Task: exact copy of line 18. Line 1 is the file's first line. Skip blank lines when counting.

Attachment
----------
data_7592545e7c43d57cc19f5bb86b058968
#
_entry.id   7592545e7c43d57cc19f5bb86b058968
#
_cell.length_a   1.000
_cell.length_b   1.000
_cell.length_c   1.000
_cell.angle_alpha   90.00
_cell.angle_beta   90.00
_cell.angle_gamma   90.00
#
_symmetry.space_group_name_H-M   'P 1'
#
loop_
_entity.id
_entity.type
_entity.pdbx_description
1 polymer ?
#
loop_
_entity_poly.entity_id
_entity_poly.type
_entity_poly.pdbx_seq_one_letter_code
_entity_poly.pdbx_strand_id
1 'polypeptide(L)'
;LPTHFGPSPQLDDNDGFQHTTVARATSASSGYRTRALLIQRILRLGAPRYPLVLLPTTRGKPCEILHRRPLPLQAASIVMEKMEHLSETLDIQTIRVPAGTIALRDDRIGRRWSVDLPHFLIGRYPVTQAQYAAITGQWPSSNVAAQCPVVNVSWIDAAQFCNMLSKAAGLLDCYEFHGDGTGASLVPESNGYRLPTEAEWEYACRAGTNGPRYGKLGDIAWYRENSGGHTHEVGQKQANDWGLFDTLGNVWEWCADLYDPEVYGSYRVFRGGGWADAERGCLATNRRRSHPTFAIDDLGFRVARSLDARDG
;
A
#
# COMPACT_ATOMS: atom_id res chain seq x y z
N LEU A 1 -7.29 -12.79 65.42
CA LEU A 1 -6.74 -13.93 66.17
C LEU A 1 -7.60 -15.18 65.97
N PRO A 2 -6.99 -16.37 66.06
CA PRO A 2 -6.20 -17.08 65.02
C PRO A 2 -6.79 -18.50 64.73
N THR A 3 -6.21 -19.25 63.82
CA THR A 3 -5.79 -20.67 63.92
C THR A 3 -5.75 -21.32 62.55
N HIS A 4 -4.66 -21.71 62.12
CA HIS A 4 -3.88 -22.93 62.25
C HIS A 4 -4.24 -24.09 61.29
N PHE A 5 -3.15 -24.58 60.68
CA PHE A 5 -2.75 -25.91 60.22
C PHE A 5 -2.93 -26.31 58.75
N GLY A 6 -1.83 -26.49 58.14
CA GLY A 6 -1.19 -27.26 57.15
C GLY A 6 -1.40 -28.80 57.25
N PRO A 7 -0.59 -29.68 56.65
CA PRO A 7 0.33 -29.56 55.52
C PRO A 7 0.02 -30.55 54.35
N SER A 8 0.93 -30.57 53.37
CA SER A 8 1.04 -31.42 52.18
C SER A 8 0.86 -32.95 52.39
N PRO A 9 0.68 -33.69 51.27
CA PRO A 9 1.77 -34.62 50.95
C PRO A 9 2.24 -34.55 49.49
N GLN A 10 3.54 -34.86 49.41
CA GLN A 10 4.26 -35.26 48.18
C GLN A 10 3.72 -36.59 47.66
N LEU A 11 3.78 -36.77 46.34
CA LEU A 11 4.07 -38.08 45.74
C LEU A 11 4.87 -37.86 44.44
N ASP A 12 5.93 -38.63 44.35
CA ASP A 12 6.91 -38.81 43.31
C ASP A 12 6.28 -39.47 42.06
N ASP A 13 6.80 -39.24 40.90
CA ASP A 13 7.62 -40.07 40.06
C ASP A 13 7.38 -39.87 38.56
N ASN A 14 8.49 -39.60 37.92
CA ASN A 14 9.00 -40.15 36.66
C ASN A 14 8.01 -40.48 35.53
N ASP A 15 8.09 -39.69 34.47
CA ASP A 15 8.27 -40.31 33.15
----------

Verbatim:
1 polymer ?